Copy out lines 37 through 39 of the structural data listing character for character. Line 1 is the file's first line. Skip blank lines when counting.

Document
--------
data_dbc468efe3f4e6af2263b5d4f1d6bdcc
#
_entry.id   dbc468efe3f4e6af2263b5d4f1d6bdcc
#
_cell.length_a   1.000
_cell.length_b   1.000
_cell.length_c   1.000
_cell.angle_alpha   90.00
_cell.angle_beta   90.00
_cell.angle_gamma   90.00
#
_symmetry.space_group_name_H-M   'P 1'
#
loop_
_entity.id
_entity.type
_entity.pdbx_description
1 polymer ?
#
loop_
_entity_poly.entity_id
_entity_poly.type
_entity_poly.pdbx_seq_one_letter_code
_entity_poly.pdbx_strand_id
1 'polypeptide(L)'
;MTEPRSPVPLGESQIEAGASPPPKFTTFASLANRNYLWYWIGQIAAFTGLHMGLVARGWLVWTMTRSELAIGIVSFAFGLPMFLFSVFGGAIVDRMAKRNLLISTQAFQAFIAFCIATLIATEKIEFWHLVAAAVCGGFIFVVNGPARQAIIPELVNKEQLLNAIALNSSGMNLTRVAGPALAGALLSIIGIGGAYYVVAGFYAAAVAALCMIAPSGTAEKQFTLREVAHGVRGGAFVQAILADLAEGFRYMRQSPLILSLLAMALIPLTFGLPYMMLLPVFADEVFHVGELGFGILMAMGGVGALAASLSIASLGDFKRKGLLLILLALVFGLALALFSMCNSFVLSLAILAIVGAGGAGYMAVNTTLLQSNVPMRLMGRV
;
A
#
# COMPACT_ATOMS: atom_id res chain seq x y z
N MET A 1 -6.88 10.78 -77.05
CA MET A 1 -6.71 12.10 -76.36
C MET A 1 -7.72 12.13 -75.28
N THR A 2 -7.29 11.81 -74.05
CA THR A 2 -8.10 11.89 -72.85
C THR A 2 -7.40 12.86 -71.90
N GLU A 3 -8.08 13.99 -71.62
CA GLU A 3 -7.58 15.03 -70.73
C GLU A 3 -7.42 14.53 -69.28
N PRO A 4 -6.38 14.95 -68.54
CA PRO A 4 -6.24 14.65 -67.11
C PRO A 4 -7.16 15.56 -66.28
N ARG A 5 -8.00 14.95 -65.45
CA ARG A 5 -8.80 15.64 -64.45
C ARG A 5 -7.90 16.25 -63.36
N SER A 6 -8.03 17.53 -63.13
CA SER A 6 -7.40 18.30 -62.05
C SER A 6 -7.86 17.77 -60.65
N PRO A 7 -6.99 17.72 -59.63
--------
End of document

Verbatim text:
N GLU A 3 -8.08 13.99 -71.62
CA GLU A 3 -7.58 15.03 -70.73
C GLU A 3 -7.42 14.53 -69.28